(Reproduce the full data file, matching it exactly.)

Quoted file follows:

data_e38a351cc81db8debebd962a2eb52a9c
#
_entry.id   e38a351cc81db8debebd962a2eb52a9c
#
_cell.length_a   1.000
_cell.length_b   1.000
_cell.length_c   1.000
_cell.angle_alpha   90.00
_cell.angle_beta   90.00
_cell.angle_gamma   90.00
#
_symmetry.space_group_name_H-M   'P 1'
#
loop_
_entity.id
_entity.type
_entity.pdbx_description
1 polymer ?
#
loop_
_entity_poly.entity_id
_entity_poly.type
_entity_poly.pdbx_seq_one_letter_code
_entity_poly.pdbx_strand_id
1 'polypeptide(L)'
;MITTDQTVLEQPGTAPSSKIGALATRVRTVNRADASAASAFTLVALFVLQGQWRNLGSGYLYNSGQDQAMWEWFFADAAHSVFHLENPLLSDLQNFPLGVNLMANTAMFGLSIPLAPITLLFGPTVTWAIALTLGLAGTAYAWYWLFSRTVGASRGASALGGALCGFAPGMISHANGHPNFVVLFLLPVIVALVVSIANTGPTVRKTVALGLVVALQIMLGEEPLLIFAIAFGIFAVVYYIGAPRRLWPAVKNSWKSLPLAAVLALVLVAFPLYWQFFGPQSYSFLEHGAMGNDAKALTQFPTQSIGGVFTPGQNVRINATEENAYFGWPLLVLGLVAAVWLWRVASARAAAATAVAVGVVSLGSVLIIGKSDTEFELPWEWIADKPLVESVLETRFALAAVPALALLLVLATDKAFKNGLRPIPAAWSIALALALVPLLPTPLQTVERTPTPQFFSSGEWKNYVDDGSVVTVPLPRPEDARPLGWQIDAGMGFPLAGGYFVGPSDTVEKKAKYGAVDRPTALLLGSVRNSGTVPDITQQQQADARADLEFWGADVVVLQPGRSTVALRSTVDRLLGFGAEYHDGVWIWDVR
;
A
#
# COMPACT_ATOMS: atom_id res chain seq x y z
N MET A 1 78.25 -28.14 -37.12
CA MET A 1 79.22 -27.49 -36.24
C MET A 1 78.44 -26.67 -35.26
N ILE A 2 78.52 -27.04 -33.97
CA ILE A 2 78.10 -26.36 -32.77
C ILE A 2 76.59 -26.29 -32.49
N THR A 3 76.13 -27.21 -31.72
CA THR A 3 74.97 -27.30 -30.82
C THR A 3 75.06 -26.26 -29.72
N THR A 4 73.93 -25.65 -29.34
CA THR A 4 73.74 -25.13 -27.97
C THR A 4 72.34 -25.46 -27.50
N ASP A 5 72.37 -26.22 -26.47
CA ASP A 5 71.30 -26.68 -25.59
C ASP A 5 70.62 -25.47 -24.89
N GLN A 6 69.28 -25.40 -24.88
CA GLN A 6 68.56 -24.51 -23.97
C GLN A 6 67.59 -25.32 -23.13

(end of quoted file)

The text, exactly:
data_e38a351cc81db8debebd962a2eb52a9c
#
_entry.id   e38a351cc81db8debebd962a2eb52a9c
#
_cell.length_a   1.000
_cell.length_b   1.000
_cell.length_c   1.000
_cell.angle_alpha   90.00
_cell.angle_beta   90.00
_cell.angle_gamma   90.00
#
_symmetry.space_group_name_H-M   'P 1'
#
loop_
_entity.id
_entity.type
_entity.pdbx_description
1 polymer ?
#
loop_
_entity_poly.entity_id
_entity_poly.type
_entity_poly.pdbx_seq_one_letter_code
_entity_poly.pdbx_strand_id
1 'polypeptide(L)'
;MITTDQTVLEQPGTAPSSKIGALATRVRTVNRADASAASAFTLVALFVLQGQWRNLGSGYLYNSGQDQAMWEWFFADAAHSVFHLENPLLSDLQNFPLGVNLMANTAMFGLSIPLAPITLLFGPTVTWAIALTLGLAGTAYAWYWLFSRTVGASRGASALGGALCGFAPGMISHANGHPNFVVLFLLPVIVALVVSIANTGPTVRKTVALGLVVALQIMLGEEPLLIFAIAFGIFAVVYYIGAPRRLWPAVKNSWKSLPLAAVLALVLVAFPLYWQFFGPQSYSFLEHGAMGNDAKALTQFPTQSIGGVFTPGQNVRINATEENAYFGWPLLVLGLVAAVWLWRVASARAAAATAVAVGVVSLGSVLIIGKSDTEFELPWEWIADKPLVESVLETRFALAAVPALALLLVLATDKAFKNGLRPIPAAWSIALALALVPLLPTPLQTVERTPTPQFFSSGEWKNYVDDGSVVTVPLPRPEDARPLGWQIDAGMGFPLAGGYFVGPSDTVEKKAKYGAVDRPTALLLGSVRNSGTVPDITQQQQADARADLEFWGADVVVLQPGRSTVALRSTVDRLLGFGAEYHDGVWIWDVR
;
A
#
# COMPACT_ATOMS: atom_id res chain seq x y z
N MET A 1 78.25 -28.14 -37.12
CA MET A 1 79.22 -27.49 -36.24
C MET A 1 78.44 -26.67 -35.26
N ILE A 2 78.52 -27.04 -33.97
CA ILE A 2 78.10 -26.36 -32.77
C ILE A 2 76.59 -26.29 -32.49
N THR A 3 76.13 -27.21 -31.72
CA THR A 3 74.97 -27.30 -30.82
C THR A 3 75.06 -26.26 -29.72
N THR A 4 73.93 -25.65 -29.34
CA THR A 4 73.74 -25.13 -27.97
C THR A 4 72.34 -25.46 -27.50
N ASP A 5 72.37 -26.22 -26.47
CA ASP A 5 71.30 -26.68 -25.59
C ASP A 5 70.62 -25.47 -24.89
N GLN A 6 69.28 -25.40 -24.88
CA GLN A 6 68.56 -24.51 -23.97
C GLN A 6 67.59 -25.32 -23.13